Cope provides a clear example of the power of monopolies in the agricultural sector, where a few monopolies own large percentages of the market. He notes, for instance, that the top 10 seeds corporations own 75 percent of the market, while the top 10 fertilizer corporations own 55 percent of their market. In the context of Latin America, we see how devastating these monopolies are to economies. For many states, like Guatemala, Ecuador, Nicaragua and Honduras, a large portion of their economies are based on agricultural exports to the United States.

Banana workers in Haiti. | Source: Haiti Government Economy

The few corporate monopolies which own the necessary materials for agricultural production means that Latin American countries, largely dependent on agricultural economies, have no choice but to do business with them. The prices are dictated by these monopolies, which end up being extravagantly high relative to the cost of the agricultural goods produced by the people of the nations. This process not only weakens their economies, but also affects the lives of the campesinos who have to pay for these overpriced seeds and fertilizer. This further impoverishes them for the benefit of a few corporations and the imperialist states where the monopolies are based.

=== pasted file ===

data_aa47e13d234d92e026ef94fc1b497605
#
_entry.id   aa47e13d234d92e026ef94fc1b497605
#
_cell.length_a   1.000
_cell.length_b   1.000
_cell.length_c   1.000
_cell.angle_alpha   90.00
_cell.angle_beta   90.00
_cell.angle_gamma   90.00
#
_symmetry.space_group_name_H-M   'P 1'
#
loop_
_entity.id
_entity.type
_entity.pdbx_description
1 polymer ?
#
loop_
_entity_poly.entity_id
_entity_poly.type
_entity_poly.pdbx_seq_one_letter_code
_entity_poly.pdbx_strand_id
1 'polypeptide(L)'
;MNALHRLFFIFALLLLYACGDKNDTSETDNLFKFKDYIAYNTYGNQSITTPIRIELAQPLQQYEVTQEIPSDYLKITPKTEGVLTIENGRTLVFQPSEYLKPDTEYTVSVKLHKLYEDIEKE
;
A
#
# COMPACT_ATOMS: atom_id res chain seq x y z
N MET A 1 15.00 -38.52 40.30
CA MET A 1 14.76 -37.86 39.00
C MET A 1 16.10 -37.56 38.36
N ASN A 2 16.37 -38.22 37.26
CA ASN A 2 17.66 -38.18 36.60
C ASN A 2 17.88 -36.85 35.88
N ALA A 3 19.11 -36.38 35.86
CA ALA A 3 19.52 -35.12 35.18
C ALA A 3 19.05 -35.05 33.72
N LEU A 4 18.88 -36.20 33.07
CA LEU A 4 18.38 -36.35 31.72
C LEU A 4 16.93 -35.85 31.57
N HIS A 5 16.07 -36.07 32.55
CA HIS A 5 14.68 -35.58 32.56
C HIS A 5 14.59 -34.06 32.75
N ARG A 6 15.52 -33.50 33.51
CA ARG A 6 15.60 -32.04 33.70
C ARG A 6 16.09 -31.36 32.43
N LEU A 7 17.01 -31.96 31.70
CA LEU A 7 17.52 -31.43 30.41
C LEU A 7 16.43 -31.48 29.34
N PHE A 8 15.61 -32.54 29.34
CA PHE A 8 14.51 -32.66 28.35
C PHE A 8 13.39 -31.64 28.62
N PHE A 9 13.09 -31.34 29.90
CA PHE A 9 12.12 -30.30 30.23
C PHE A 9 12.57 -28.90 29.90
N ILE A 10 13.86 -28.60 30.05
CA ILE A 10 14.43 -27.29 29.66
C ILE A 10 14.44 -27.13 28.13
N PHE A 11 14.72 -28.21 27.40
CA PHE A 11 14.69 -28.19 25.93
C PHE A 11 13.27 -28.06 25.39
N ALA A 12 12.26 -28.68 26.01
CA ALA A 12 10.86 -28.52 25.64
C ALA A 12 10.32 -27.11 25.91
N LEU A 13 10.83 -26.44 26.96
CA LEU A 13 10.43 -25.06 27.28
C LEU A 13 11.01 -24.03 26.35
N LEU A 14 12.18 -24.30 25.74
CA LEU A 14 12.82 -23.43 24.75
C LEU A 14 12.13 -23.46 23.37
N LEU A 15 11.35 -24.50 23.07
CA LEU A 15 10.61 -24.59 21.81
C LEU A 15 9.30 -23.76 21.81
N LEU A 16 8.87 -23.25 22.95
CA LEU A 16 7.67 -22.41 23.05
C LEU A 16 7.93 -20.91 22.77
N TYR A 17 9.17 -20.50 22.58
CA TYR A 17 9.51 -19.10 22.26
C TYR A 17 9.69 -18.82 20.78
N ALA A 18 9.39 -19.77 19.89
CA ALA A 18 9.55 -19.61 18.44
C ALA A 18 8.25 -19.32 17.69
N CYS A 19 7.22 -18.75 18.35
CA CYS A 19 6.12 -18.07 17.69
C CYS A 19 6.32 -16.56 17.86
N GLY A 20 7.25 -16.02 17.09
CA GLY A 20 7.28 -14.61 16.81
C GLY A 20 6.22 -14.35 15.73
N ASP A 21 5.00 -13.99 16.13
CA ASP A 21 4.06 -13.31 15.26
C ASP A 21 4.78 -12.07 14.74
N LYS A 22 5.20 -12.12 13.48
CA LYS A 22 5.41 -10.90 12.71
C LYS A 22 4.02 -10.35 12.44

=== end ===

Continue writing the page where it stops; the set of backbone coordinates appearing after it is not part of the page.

A topic that is strikingly absent from Cope’s analysis, however, is Latin America’s ongoing socialist project, which began during the turn of the century. Granted, the book does not go into any great detail about any particular region in terms of their revolutionary movement against imperialism and it is not the book’s objective either. However, it would be interesting to see Cope explore these movements, their effects on global capitalism and the strengths/weaknesses of the alternative economic models that they propose.

In conclusion, “The Wealth of Some Nations” is an excellent extension of the original thesis proposed by Cope in “Divided World Divided Class” and a paramount contribution to anti-imperialist theory in the 21st Century.